aaron Donald2

The grass was still dark green. The hashes still looked freshly painted. It’d only been five minutes since the Saturday game started, and North Carolina’s offense was taking the field for the first time. Quarterback Marquise Williams stood in a shotgun formation, set to take a quick three-step drop and toss the ball out to the left flat, near where Aaron Donald was crouching across the left guard’s outside shoulder.

Donald, Pittsburgh’s fourth-year senior, was known for disturbing the backfield peace. That’s why when the play began, it wasn’t a surprise the Tar Heels assigned the left guard and center to him despite the nose tackle being closer to the center. But even two blockers weren’t going to silence Donald on this day.

When he stood up from his usual three-technique, he burst forward from a three-point stance and swung his right arm over to slice the combination block in half. His 285-pound frame blew by the blockers before a brief stumble, one that he leveraged into an explosive leap and pass deflection that led to an interception.

This was only the beginning. After the initial ground-shaking devastation he caused with that play, after effects kept coming through the core of the UNC infrastructure, as he ripped through every damn blocker in the way and the one player that stood tallest in the backfield on every play.

He penetrated past linemen with forehead furrowing quickness and jolting hand technique, the best ways he knew how. One of his finer plays came only two plays after the opener.

It was third-and-long, and Donald flipped from the front’s right to its left. He was still a three-technique, only this time outside the right guard’s shoulder. Truth be told, it didn’t matter — he was going to raise hell against whoever he wanted to.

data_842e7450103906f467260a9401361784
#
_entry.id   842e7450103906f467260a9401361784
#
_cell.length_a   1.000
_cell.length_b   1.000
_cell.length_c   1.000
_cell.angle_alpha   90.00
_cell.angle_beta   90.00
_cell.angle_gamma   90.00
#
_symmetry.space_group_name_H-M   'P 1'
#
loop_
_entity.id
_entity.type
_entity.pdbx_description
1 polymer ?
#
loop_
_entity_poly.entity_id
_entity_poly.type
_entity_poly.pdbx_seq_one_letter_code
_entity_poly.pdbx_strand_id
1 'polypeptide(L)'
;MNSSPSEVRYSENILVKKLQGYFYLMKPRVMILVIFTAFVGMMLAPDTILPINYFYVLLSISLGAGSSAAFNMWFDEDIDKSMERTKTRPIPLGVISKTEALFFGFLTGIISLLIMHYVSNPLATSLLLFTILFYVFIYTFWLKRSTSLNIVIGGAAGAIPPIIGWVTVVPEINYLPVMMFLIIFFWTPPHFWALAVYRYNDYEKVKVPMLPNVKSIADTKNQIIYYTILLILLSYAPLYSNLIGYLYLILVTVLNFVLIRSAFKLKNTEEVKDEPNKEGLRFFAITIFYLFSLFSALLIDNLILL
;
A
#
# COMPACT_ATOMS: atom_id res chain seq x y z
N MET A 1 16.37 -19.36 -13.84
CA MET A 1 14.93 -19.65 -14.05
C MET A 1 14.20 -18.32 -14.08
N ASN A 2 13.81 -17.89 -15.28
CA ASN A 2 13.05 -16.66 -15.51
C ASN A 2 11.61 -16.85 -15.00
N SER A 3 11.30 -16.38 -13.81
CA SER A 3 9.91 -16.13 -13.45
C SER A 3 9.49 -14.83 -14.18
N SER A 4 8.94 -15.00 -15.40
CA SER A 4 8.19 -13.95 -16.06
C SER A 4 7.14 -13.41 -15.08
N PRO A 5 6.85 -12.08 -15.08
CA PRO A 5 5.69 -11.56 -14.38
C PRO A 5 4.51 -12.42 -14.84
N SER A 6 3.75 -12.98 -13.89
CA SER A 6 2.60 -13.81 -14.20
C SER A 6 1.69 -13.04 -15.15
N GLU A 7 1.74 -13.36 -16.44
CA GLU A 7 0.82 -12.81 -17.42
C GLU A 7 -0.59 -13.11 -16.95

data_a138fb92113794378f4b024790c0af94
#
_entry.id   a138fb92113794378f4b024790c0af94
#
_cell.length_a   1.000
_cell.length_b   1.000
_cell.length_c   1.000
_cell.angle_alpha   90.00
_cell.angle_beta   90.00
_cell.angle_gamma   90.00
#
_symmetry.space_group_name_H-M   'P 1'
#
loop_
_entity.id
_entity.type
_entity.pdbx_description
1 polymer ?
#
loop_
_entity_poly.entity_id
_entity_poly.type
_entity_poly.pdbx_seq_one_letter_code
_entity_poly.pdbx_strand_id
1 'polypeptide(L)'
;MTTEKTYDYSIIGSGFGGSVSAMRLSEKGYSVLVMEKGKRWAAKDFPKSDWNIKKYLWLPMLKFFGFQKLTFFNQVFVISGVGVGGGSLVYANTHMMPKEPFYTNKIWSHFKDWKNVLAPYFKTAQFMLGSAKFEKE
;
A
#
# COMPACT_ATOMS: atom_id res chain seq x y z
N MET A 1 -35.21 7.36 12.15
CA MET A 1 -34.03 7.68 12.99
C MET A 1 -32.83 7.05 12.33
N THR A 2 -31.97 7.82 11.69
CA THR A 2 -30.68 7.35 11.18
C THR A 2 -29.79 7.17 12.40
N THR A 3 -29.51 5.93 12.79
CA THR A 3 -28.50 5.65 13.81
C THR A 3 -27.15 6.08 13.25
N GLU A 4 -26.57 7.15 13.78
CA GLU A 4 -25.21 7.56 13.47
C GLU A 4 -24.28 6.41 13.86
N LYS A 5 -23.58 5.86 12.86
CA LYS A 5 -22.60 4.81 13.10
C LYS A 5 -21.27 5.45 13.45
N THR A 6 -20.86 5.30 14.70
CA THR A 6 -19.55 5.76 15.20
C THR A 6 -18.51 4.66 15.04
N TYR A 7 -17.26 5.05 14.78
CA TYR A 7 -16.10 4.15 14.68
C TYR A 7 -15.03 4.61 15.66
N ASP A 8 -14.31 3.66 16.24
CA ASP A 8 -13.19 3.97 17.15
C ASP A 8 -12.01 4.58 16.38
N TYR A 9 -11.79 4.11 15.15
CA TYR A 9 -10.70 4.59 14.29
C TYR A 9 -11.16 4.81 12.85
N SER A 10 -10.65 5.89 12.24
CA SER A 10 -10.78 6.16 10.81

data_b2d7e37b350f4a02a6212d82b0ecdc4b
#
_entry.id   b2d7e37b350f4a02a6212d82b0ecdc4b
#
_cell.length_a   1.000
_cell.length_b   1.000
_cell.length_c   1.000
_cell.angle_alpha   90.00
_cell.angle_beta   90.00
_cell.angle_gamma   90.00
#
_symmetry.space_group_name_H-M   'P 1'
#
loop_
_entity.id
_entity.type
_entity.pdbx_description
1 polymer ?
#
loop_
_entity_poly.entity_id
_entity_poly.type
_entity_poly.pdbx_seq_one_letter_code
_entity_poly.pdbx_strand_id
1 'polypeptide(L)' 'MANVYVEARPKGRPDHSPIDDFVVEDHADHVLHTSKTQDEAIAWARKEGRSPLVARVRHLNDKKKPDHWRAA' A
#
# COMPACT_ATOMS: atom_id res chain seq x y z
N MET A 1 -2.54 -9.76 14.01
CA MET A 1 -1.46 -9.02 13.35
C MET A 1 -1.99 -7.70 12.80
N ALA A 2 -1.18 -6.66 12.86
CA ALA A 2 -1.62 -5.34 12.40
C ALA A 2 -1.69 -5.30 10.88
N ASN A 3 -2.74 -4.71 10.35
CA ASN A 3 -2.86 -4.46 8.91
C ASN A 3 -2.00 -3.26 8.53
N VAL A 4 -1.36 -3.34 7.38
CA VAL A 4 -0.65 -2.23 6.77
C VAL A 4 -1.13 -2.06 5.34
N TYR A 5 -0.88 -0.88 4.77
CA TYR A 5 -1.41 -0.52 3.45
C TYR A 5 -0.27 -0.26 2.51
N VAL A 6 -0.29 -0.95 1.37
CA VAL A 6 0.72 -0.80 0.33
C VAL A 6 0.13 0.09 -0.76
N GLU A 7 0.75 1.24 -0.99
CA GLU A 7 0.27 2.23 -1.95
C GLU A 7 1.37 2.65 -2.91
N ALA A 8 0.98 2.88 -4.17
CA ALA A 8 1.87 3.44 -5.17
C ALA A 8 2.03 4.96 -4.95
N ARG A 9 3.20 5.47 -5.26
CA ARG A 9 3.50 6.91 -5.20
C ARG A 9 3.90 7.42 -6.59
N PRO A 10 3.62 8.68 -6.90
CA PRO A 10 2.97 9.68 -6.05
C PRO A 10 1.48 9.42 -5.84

As the play unfolded, he propelled his body off his right leg, shook his hips and sunk his shoulder as he crossed the face of the blocker. At the sinking of his left cleat, his left half leaned in. With his arm jammed into the opponent’s breast plate, he circled around the blocker until the latter couldn’t keep up anymore. The blocker’s hands slipped off his back, and his left arm was freed, allowing him to stick his cleat in the ground deeper and wrap around the corner to engulf the quarterback as the ball was thrown away. (:15)

By the beginning of the second half, the grass’ color waned, especially in between the hashes, where the once freshly painted hashes lost their color too. One could surmise a reason: the loss of color came from the blockers and quarterbacks constantly being on the ground after dealing with Donald, or maybe his cleats ripping the field up. Either way, it painted a dim picture that mirrored the third-and-10 the Tar Heels faced less than a minute into the half.

Donald was back on the right side, again at the three-technique. Williams was again in a shotgun set, but despite the additional room from center, he’d have little time to decide where he was going with the ball.

Donald exploded off the line and there was no fanciness to his game. It wasn’t about quickness or turning the corner with his mind-bending 1.59 10-yard split. He was going directly through the left guard.

He leaned in with his upper body as he struck the blocker, jolting him back and then extending his arms to create separation. Next was his legs, which cut through the grass and powered the blocker back to the quarterback at a rapid rate. Seeing Williams raise his shoulder up to throw the ball, Donald left his feet and attempted to block the throw. He fell short, but his impact was nonetheless felt (4:49).

The terror only stopped when the clock ran out. By the end, Donald registered five hurries, a sack, a pass deflection and a 9.0 on football’s Richter scale.

His quickness and technique reigned superior not only on that day against UNC, but on many others too. It’s why he’s a highly rated prospect, one who could very well be a top-15 selection come May. It certainly wouldn’t be a surprise because teams are in desperate need of pass rushers, especially ones on the interior that can quickly disturb a quarterback’s pocket on a quick drop. As more and more teams use a quick game to speed up the movement of the ball, those who are closest to the ball and the passer are going to be more valued.

With Donald possessing an ideal 3-technique skill-set, his value should be sky-high.